I was sitting in a City Council work session on Monday and we started to talk about the election date issue. For those of you not following this hotly debated topic, last January, the City Council voted to move our local elections from May to November in order to increase voter turnout. We followed the law as stated by the Commonwealth of Virginia which allowed Council to do this without public referendum. The decision was made after public hearings and citizen input on both sides of the issue. The City Council felt a need to do this to make sure that more citizens were heard at the ballot box.
Now, under a new City Council, we are revisiting the issue. As the debate went on at the work session this week, I had the eerie feeling that I was entering the movie “Meatballs.” Do you remember that movie? The one with Bill Murray at a summer camp where there is a competition with a neighboring camp? You know, the underdog camp that is creative, working together, and trying to beat the camp with all of the rich, athletic, snobby kids? The line that sticks in my head is “it just doesn’t matter.” Over and over again. Well, that is exactly how I felt whenever I presented my side of an argument to the majority of Council who, it seems, were unwilling to listen to what is now the minority voice on Council.
So, sarcastically, I would like to think that I am the Bill Murray character in this dialogue. Here’s how it went:
The City Council in January did what it was elected to do and made the decision to move the election based on our State assembly approving us to make the decision? It just doesn’t matter!
More people vote in November than May and we have the statistics to prove it? It just doesn’t matter!
The current City Council is willing to turn its back on the reasons for the policy decision made in January and turn back the clock.
The Justice Department would have to review this whole process again (possibly a few times) after already doing their research regarding voter turnout and minority voting? It just doesn’t matter!
One of the key indicators for the Justice Department to allow for us to change our election date is based on civil rights issues and minority turn out for elections, and we would need to prove that holding elections in May instead of November would not affect the turnout? It just doesn’t matter!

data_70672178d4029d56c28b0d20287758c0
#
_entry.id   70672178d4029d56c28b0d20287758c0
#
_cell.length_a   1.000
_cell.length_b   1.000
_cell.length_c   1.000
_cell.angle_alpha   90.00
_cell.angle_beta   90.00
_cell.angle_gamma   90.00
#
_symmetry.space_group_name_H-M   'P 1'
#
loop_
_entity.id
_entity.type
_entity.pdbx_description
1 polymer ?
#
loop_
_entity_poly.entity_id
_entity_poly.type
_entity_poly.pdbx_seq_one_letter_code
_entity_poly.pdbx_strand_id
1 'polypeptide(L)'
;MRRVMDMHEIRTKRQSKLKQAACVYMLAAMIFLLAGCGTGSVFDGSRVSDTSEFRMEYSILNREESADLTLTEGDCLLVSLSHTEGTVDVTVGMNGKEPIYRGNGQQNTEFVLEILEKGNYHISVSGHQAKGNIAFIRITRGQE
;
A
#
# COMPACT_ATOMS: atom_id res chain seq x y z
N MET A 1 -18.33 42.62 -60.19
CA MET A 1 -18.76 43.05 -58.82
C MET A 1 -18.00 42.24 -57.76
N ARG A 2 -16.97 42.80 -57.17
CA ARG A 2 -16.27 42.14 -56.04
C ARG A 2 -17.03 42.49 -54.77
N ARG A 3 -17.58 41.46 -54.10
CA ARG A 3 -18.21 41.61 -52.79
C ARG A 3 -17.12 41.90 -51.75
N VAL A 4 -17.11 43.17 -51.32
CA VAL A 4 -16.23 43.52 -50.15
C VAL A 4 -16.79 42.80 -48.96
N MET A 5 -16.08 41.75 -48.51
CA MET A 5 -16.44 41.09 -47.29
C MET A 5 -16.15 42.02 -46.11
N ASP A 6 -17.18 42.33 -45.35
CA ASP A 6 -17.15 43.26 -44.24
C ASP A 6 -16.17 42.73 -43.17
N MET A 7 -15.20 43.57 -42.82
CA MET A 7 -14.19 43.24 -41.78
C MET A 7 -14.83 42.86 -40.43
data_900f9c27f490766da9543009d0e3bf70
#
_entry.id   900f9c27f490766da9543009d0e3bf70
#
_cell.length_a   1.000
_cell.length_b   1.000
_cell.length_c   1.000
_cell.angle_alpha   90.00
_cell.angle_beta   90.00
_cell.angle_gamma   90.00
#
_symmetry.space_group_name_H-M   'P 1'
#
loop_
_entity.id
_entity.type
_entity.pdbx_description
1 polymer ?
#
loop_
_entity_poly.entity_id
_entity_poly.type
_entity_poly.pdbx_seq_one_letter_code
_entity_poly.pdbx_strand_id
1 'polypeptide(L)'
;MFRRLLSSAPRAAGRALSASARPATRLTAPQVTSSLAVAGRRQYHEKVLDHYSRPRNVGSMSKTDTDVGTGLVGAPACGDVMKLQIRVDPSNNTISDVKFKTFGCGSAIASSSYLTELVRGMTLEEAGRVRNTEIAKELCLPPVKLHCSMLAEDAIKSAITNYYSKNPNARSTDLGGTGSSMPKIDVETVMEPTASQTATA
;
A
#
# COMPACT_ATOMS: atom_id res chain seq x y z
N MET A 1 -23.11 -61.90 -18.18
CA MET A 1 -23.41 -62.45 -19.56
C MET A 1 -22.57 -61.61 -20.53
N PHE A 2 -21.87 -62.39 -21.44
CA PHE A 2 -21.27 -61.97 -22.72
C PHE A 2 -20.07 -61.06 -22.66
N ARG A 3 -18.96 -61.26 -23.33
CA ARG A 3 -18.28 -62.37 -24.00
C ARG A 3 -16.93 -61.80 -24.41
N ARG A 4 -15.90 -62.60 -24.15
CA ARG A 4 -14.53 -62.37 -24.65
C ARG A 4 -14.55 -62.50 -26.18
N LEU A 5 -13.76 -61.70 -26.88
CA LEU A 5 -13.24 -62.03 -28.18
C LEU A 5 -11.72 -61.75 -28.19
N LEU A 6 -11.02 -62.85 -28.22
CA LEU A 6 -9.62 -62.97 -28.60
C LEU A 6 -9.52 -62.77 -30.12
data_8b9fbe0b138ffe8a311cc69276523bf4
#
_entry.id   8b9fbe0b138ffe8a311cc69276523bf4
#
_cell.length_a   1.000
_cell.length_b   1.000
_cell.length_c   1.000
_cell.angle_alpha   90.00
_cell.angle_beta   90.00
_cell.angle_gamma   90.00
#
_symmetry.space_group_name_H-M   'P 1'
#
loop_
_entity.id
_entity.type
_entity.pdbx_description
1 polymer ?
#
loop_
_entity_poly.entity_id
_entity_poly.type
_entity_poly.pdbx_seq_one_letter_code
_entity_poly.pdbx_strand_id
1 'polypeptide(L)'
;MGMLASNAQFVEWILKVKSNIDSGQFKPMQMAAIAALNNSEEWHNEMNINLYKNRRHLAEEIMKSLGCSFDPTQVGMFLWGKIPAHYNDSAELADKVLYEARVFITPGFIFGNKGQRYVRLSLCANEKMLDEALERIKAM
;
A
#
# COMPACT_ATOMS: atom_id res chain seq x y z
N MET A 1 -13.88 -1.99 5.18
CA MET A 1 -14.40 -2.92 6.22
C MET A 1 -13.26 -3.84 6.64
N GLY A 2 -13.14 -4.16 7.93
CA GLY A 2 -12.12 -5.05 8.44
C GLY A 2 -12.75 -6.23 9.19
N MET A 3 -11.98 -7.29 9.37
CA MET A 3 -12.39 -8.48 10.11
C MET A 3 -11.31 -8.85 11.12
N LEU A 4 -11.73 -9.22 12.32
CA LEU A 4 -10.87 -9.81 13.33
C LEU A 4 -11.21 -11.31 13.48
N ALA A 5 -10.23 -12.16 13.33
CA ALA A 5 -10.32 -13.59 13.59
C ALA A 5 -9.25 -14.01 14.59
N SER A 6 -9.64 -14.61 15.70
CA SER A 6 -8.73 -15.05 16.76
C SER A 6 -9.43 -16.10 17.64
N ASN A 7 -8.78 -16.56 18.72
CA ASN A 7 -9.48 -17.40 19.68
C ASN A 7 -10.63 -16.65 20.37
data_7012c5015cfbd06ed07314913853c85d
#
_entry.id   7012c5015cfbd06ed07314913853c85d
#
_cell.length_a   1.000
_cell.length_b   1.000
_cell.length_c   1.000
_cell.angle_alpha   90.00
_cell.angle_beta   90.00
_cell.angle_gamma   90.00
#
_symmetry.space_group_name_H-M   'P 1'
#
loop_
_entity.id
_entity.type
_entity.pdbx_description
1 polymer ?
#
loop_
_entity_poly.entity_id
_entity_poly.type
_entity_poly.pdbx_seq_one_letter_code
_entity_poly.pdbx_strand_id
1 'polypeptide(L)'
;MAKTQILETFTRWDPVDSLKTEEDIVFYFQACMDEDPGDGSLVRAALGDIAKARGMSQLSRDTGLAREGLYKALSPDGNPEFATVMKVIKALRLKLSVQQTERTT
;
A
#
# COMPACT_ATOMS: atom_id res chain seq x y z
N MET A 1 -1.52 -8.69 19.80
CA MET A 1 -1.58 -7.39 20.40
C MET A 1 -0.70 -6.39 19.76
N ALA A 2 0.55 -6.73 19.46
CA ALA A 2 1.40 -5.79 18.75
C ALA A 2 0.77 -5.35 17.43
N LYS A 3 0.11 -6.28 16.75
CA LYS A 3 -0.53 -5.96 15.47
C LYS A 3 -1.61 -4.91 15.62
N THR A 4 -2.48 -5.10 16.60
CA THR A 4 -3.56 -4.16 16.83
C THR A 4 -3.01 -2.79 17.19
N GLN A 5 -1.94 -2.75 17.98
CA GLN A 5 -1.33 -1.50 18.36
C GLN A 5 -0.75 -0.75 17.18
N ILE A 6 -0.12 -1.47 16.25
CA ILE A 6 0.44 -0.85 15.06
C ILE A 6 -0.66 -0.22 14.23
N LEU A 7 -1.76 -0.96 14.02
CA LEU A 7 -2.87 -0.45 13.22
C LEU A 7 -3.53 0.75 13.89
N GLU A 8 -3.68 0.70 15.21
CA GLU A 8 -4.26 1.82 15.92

It cost more to have elections in May and we are in a fiscal crisis trying to save money? It just doesn’t matter!
More people participating in the electoral process makes for better government? It just doesn’t matter!
Thirty-two other communities have moved their elections from May to November since 2000 and none have moved back? It just doesn’t matter!
Some people believe elections in May are better because that is when “people that really care about the City and the issues turn out to vote,” thus creating a sort of litmus test for our elections and who should vote? It just doesn’t matter!
Some people believe that by moving the elections to November they will become partisan, but it has been proven in other communities that it just isn’t the case? It just doesn’t matter!
But, of course, all of this does matter. The current City Council is willing to turn its back on the reasons for the policy decision made in January and turn back the clock, reverse the decision, and hold a referendum in November 2011 (or, if some have their way, earlier than that) so the citizens can decide if they prefer a May election or a November one. I am all for citizen participation (hence my desire to have elections in November when more people turn out to vote) but I also recognize that you, the citizens, elect us to make policy decisions in the best interest of the community at large. This community includes the silent majority – those people who care deeply about their community but don’t speak up unless they see that something terrible is happening and feel the need to talk to Council about it.
Keep in mind, though, that just because the City Council chooses to reverse the previous Council’s decision regarding moving the election does NOT make it so. The Justice Department still needs to approve it, and that means that we as a community need to prove that we are not disenfranchising voters by moving elections from a historically higher turnout date of November to a historically lower turnout date of May. And yes, that will cost the City money.
So, unlike the Meatball movie, this discussion DOES matter. Voter turnout in local elections matters. Enfranchisement of citizens in the community matters. So does the opinion of the Justice Department.
The issue is before Council on October 12.
Robin Gardner is a member of the Falls Church City Council and former mayor of the City of F.C.